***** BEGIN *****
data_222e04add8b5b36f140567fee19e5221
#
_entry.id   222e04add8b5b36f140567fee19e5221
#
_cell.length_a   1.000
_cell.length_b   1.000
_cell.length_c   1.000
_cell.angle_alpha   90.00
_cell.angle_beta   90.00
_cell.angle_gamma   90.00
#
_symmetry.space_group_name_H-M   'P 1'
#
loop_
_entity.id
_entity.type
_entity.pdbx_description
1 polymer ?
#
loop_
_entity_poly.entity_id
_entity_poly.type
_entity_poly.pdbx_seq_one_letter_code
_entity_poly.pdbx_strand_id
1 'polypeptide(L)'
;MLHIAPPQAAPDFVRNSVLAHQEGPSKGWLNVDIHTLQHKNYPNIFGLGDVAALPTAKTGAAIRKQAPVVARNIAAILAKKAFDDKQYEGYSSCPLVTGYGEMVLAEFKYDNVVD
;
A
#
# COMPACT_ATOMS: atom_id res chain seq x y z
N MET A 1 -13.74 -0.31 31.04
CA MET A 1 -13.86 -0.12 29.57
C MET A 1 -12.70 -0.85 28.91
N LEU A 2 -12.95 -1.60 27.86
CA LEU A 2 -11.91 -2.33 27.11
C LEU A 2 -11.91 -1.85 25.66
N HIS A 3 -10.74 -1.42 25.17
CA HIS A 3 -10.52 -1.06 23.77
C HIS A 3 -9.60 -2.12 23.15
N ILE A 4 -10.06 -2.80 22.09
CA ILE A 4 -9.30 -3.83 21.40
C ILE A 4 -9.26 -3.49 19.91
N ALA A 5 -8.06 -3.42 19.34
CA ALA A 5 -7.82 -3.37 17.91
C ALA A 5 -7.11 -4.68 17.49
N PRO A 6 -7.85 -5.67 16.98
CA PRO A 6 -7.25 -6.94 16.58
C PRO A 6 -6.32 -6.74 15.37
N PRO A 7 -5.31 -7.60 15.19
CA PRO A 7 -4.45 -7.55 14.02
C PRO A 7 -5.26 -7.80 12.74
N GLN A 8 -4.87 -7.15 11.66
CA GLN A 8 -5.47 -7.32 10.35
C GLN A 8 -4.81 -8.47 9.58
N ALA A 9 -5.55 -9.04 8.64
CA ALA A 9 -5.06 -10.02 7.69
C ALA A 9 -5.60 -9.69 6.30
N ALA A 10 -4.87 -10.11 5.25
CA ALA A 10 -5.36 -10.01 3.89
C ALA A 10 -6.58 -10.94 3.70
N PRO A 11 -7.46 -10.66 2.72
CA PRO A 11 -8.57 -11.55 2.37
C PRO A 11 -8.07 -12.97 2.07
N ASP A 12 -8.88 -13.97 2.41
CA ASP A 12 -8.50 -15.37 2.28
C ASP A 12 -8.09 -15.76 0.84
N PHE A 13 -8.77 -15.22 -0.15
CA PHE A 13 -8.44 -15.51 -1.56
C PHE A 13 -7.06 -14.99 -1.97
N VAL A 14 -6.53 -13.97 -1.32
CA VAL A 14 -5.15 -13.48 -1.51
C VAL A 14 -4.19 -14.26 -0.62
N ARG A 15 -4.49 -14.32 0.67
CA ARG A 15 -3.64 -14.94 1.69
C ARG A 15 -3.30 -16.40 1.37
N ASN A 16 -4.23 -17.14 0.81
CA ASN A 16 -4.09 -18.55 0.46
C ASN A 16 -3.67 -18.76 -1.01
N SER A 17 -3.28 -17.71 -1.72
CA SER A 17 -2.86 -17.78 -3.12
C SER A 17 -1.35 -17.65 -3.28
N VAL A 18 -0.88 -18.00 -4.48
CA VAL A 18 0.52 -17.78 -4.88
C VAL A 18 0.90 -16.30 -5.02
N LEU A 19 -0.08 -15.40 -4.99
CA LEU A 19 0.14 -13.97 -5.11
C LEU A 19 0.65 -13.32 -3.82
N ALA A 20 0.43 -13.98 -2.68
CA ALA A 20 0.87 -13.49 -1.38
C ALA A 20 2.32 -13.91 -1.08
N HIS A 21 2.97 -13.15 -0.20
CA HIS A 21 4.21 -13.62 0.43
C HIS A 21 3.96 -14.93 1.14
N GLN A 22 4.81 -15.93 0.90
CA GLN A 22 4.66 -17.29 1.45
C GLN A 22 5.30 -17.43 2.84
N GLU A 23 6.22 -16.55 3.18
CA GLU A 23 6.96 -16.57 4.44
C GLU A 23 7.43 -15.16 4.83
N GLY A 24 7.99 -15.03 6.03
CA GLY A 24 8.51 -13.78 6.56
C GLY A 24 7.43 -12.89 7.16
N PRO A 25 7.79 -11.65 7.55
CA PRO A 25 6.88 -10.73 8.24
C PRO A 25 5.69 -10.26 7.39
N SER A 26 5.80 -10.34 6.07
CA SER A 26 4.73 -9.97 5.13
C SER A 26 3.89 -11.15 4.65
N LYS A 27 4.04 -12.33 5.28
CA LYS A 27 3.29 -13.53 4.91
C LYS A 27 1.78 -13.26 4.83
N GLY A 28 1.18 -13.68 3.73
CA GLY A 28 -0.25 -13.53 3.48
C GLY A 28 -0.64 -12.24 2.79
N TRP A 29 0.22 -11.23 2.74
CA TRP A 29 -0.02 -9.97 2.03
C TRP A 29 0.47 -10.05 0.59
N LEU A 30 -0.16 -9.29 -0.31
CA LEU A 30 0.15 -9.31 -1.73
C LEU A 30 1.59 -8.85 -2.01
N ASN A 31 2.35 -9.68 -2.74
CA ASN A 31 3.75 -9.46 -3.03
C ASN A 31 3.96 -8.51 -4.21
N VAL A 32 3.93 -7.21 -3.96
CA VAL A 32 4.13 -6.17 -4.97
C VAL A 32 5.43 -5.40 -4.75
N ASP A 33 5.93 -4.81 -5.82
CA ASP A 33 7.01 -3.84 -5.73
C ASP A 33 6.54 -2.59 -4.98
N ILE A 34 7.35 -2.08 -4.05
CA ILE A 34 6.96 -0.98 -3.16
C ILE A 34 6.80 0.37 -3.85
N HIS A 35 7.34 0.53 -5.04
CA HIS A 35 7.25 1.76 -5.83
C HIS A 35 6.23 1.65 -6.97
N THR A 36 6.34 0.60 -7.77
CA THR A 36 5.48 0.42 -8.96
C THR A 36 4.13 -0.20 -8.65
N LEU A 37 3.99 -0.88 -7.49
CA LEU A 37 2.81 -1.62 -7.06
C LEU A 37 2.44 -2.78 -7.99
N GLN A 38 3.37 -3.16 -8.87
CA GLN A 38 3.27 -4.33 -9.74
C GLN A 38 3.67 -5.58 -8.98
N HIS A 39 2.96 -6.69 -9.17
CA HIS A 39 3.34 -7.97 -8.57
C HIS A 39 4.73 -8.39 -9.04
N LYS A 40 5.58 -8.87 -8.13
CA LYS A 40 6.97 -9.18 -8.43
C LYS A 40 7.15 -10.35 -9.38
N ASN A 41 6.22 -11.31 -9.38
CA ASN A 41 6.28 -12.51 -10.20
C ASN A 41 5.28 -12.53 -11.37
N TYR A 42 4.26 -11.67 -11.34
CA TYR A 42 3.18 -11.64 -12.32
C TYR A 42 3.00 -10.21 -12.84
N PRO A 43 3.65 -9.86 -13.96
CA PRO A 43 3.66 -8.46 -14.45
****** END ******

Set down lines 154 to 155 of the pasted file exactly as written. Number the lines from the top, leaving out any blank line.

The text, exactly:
N TYR A 42 4.26 -11.67 -11.34
CA TYR A 42 3.18 -11.64 -12.32